The steep, narrow trail down to the river’s edge does a good job of illustrating one of the two sides of Wateree that I’ve been pondering. Folks who don’t mind (or maybe even prefer) their fishing adventures with a side of hiking, and who don’t mind the fairly steep riverbank, could find a lot of fun in parking at the locked gate at the top of the dirt path that leads down to the river and hiking in for a somewhat remote fishing adventure – walking the edge of the overgrown bank and casting for bass or bream.
On the other hand, the property also features a spring-fed pond that offers bank fishing opportunities in a very relaxed setting, just a short downhill walk from a designated parking area. On the day I visit, a single fisherman is trying his luck near the pond dam. If you do come to fish the pond, please be cognizant of other people that will be visiting after you and only take as many fish as you can enjoy. Also, no littering regulations are strictly enforced, and be aware of alligators, which mean no unleashed dogs or unsupervised children near the ponds edge, both of which should be common sense measures in any outdoor setting anyway.
“Another low-impact option – picnicking, like near the old home spot on Overlook road, where steamboats carrying passengers and supplies once called on Goodwill Plantation, is proving to be a popular option,” says Bennett. On the day we visit, there’s folks enjoying the view from near the old home site while sharing a picnic lunc.
Hunting opportunities on the property will include drawn hunts for deer and hogs, as well as scheduled dates for turkey, waterfowl and small game hunting. The non-hunting public can visit the property during daylight hours year round EXCEPT during scheduled hunts (see website for hunt days).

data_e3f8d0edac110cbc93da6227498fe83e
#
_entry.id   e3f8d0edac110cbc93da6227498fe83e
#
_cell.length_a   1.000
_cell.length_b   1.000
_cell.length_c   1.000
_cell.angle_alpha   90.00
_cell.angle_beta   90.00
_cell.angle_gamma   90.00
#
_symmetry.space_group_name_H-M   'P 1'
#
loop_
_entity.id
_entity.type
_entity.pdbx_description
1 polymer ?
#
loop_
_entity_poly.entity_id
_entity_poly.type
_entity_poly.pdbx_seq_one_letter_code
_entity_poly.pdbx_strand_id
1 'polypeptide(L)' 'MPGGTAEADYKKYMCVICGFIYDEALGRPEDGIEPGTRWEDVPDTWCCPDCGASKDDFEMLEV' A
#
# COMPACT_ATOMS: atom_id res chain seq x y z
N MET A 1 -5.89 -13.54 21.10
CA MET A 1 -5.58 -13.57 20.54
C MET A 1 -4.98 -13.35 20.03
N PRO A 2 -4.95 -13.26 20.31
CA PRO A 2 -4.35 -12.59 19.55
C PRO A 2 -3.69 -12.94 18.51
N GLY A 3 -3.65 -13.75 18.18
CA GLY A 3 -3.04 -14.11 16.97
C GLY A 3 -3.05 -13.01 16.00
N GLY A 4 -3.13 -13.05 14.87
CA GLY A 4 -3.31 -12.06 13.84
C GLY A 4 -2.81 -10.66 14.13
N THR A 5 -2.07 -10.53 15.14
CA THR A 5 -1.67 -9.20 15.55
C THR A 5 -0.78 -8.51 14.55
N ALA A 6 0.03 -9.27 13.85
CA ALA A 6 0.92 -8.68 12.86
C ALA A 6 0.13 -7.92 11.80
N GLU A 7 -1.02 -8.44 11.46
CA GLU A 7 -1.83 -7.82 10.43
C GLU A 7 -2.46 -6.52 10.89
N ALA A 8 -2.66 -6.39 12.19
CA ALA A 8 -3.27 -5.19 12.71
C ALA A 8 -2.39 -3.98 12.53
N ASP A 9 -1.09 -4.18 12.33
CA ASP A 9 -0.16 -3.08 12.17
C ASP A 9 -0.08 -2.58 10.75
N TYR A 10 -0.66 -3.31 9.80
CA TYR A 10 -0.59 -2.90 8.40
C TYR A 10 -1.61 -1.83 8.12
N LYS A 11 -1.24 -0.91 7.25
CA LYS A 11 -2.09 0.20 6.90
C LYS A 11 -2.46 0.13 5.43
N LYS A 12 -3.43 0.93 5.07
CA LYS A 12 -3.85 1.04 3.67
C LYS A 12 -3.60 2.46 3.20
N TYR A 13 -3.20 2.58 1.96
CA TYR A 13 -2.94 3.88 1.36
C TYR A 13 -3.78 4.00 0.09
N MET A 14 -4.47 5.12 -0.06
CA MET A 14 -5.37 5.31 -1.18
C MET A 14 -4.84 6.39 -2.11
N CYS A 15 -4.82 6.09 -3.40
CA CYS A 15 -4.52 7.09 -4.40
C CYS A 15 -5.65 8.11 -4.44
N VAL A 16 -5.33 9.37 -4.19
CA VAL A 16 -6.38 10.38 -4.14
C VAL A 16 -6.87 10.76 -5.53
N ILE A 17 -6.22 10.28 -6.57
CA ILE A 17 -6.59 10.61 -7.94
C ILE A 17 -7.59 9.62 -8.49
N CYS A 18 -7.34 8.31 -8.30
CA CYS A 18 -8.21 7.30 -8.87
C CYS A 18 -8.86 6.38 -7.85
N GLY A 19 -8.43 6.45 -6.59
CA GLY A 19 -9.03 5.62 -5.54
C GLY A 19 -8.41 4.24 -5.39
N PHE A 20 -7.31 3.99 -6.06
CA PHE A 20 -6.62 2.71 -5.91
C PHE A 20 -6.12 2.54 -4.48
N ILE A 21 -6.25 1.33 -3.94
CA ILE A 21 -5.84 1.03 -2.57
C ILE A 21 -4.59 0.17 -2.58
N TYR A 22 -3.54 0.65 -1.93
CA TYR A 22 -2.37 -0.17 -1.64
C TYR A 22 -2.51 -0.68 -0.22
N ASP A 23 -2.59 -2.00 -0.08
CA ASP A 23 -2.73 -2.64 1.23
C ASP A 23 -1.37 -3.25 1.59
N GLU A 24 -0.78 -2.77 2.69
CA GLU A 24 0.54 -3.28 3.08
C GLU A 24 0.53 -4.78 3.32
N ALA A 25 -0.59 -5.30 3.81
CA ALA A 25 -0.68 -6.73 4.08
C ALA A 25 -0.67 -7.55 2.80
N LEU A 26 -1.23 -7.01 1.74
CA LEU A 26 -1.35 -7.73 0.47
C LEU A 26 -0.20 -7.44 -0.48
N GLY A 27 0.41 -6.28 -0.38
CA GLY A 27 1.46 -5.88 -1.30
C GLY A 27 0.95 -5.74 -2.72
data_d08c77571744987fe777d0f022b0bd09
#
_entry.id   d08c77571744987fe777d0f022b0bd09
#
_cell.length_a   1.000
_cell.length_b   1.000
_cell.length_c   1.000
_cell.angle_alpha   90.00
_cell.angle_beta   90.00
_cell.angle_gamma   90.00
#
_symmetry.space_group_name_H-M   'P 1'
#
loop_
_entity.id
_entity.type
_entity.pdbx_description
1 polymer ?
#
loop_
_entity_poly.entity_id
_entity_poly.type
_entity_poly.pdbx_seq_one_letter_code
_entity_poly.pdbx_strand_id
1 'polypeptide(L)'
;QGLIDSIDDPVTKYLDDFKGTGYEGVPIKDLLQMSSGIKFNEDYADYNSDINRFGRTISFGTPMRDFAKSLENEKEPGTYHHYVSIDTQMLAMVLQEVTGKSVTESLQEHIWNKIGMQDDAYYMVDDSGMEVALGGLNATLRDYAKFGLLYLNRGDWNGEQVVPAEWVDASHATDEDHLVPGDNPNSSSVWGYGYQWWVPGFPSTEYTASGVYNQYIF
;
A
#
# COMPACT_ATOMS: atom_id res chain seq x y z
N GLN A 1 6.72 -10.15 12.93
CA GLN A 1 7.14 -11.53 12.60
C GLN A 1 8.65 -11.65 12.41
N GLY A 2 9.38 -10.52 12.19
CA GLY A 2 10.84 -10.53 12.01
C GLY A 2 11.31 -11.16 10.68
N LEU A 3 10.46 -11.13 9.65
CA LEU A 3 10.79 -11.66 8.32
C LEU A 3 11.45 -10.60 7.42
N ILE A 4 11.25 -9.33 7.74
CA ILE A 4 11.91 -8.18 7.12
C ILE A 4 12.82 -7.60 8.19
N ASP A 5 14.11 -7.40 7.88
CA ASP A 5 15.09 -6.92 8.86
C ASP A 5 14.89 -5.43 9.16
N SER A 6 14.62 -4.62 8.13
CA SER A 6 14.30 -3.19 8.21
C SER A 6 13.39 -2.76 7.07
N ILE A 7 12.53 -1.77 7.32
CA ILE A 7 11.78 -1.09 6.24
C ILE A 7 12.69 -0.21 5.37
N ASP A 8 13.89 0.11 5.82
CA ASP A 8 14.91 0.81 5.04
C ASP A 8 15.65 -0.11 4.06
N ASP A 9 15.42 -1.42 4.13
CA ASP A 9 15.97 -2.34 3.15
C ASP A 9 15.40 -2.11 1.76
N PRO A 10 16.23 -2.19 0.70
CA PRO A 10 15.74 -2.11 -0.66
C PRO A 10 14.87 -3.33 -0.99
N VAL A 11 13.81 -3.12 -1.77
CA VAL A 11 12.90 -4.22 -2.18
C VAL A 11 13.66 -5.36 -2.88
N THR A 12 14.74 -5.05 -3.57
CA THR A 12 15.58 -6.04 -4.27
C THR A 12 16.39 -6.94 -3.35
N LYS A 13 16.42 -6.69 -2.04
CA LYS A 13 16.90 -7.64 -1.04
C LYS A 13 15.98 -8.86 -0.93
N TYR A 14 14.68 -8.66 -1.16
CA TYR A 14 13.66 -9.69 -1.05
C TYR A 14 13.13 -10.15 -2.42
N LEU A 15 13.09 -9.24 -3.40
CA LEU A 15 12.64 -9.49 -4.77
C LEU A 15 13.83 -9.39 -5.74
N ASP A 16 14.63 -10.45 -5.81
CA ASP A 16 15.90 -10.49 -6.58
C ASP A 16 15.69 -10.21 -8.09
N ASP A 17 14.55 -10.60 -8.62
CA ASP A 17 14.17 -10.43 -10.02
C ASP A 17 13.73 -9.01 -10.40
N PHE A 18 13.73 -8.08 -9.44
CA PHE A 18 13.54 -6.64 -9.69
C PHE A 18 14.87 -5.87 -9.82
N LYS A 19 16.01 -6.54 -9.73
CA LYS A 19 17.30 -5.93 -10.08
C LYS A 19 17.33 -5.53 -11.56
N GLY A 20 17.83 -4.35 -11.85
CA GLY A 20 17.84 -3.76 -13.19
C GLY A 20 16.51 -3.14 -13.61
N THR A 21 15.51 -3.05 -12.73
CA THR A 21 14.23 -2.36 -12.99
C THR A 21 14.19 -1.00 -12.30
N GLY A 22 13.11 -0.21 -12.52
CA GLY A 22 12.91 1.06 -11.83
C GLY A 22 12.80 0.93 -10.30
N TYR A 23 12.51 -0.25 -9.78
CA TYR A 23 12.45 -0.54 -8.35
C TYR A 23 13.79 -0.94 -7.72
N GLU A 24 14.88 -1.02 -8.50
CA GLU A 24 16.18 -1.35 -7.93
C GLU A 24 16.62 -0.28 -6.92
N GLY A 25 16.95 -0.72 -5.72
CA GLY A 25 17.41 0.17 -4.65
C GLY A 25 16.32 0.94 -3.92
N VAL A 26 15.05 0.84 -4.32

Tours or opportunities to use the outdoor classroom at the top of the mountain for meetings will also be available to school or other groups by appointment. This past spring, for instance, the COWASEE Basin Focus Area Partners held a workshop on migratory songbirds and bird-friendly forest management and conservation easements. The seminar included classroom presentations at the education center, lunch, and field trips into the property to see demonstrations of the management strategies discussed in the class.
It’s an amazing property with a wide range of uses that is sure to be “wildly” popular with the citizens of the populous areas nearby seeking to get out and enjoy nature. I’m already thinking about a late winter trip to hike some or the trails and single track roads in search of rabbits or squirrels for the purlough pot, or maybe we’ll do that biking trip, or spend the day walking the riverbank in search of catfish holes . . . at Wateree River, the options for outdoor fun and adventure are wide open.